After three thrilling but taxing years spent fronting the Montreal quartet Ought, Tim Darcy needed a break. The group had accomplished a tremendous amount in a short period of time; their first album, 2014’s More Than Any Other Day, was remarkably assured, efficiently sketching out the blueprint for the band’s sound: fitful, snarling post-punk, topped with Darcy’s piercing lyrics, which explored the ways that daily choices are subtly influenced by people in power.

After a world tour in support of that record, they started the process all over again with 2015’s Sun Coming Down. But three years spent globetrotting takes a toll, no matter how romantic it seems from the outside. So for Room Inside the World, their third full-length and first for Merge Records, the band decided to prioritize deliberateness over the ruthless cycle of record, tour, repeat. The result is the band’s finest work to date, and a striking indication of where they may be heading.

“It’s amazing how much a little bit of downtime can do, as far as regrouping yourself,” Darcy says. The relief in his voice is audible; on previous albums, the recording process was a 100-yard dash: write the songs, record the songs, release the songs, hit the road. With Room Inside the World, the band wanted to flip the script, not just in terms of the writing and recording process, but also when it came to the album’s sonic palette.

On first listen, Room Inside the World is a sharp departure from Ought’s signature mix of post-punk precision and Talking Heads-y pop-funk. There’s a stripped-down glam gem (“Into the Sea”), an ode to ‘90s indie rock (“Disgraced in America”), and a ballad that manages to work a 70-person choir into the mix (“Desire”). Room Inside the World is the sound of a band confident enough to edge away from the wiry, worked-up songs that made them successful in the first place. On the whole, the album feels more relaxed and controlled.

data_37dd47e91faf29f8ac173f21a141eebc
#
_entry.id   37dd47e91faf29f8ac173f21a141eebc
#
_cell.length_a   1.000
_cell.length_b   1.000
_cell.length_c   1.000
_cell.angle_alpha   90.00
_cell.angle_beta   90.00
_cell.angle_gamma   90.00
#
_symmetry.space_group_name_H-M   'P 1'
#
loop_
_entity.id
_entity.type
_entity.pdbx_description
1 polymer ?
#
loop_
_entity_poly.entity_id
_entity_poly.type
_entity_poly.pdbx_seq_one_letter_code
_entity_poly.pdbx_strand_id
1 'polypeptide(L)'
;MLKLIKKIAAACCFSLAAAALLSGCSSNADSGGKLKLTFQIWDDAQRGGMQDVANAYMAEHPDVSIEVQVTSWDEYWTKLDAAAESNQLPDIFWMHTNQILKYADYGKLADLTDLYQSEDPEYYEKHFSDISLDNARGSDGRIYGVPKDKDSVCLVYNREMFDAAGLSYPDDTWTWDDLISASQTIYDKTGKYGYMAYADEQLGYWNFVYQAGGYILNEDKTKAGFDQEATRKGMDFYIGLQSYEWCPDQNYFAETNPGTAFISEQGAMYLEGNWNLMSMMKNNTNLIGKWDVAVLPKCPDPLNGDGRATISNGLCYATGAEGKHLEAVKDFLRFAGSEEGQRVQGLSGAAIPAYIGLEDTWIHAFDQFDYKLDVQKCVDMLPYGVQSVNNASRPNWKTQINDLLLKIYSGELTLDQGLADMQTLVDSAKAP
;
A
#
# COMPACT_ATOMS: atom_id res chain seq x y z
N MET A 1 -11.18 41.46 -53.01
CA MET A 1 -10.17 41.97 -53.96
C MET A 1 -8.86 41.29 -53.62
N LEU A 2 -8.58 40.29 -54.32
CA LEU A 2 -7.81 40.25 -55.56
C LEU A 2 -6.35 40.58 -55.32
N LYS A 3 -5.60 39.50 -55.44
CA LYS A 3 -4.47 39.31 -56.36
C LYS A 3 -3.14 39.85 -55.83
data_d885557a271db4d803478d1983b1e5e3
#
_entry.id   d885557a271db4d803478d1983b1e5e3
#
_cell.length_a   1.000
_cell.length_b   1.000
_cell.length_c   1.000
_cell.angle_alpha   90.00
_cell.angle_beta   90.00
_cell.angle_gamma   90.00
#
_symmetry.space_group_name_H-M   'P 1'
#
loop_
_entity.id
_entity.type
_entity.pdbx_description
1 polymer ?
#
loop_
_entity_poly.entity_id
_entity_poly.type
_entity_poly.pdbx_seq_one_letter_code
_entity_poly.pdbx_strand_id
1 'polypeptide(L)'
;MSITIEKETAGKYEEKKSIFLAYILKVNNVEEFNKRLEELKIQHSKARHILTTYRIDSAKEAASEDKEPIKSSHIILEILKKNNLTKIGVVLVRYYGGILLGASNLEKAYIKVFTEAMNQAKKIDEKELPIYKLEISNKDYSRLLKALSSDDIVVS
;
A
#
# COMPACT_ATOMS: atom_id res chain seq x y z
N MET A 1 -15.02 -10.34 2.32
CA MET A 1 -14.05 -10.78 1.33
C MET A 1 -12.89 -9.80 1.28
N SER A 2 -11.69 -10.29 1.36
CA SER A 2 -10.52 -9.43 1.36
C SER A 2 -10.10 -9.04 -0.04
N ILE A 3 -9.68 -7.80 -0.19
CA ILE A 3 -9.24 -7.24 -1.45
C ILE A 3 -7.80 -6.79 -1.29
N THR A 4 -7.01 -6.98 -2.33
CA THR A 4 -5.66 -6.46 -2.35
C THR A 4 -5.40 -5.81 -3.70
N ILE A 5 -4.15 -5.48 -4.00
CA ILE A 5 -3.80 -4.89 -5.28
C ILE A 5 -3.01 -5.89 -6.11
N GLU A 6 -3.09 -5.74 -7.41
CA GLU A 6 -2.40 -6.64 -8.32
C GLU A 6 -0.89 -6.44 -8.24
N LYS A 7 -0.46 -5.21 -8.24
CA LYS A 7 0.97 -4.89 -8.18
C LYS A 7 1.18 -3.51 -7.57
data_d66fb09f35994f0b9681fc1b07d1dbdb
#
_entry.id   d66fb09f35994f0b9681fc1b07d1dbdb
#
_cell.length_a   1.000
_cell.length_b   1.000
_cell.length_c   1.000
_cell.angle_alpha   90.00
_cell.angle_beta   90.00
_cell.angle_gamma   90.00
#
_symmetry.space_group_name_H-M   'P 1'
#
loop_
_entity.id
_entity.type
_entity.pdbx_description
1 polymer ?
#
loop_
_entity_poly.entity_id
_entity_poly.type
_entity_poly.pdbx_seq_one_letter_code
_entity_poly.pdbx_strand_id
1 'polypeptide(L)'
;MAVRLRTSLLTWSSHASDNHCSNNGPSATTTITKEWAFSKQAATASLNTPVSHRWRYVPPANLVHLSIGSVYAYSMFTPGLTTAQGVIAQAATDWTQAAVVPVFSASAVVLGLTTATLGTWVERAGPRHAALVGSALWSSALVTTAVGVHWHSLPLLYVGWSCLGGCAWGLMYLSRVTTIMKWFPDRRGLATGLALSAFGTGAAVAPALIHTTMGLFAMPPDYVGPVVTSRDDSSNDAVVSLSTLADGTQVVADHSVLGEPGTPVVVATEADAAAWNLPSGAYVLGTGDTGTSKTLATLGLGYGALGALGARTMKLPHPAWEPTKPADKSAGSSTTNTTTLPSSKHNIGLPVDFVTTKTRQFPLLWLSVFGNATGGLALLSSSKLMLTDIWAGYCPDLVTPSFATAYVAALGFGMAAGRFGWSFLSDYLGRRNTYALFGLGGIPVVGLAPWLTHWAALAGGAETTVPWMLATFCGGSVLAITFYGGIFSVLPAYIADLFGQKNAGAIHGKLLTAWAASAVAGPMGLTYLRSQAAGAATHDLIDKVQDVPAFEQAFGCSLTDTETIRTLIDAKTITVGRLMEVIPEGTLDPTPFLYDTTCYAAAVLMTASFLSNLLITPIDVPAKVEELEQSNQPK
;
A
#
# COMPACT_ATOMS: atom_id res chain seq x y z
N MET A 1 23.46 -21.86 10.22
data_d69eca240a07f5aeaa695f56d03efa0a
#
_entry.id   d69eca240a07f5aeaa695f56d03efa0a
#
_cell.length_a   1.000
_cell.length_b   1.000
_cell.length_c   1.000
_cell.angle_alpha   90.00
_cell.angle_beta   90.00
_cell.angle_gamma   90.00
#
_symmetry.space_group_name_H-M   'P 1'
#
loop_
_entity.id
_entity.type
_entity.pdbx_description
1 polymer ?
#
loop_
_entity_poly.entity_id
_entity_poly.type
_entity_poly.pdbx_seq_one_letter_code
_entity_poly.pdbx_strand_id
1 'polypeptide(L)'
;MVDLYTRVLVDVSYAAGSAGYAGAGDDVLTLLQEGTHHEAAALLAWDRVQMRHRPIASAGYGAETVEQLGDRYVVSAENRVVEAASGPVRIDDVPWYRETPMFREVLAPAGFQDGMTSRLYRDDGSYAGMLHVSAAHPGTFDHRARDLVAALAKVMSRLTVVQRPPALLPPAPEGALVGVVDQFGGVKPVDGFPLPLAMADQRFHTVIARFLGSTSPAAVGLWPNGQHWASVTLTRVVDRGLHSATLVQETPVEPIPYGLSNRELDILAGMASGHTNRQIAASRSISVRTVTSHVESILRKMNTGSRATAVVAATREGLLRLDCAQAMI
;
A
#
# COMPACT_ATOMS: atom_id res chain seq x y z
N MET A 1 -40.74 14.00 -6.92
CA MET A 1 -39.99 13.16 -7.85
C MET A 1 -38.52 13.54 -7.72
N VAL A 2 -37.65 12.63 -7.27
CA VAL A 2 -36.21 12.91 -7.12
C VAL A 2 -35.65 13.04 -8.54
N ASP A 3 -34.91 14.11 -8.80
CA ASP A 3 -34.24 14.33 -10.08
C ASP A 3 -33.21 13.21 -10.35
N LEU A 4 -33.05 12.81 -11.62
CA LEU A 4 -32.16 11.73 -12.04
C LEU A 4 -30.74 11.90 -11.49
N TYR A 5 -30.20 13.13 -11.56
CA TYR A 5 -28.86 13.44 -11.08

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“The thing we were able to get with More Than Any Other Day was a really cohesive statement that really matched what was happening in our live show,” says Darcy. “Before that, as a group of four musicians, we were interested in a lot of different tonalities and sensibilities that weren’t present on the recordings we were putting out. [With this record], it’s not like we’re disowning that stuff, we just had a desire to get back in touch with some of the other things we were doing.

Darcy’s lyrics suggest that, while 2017 was an alarming departure from the norm, that norm wasn’t all that great to begin with. The world is still a frightening and unfair place for most of the population, and 2017 simply helped crystallize what Darcy has been singing about since More Than Any Other Day.

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“Part of what I appreciate about the band and the way it addresses politics is that it’s always been interwoven with more general poetic reflection and thoughts about life,” Darcy says. “That’s more true way to us than, ‘Oh, now we need to write the political song to maintain our image.’”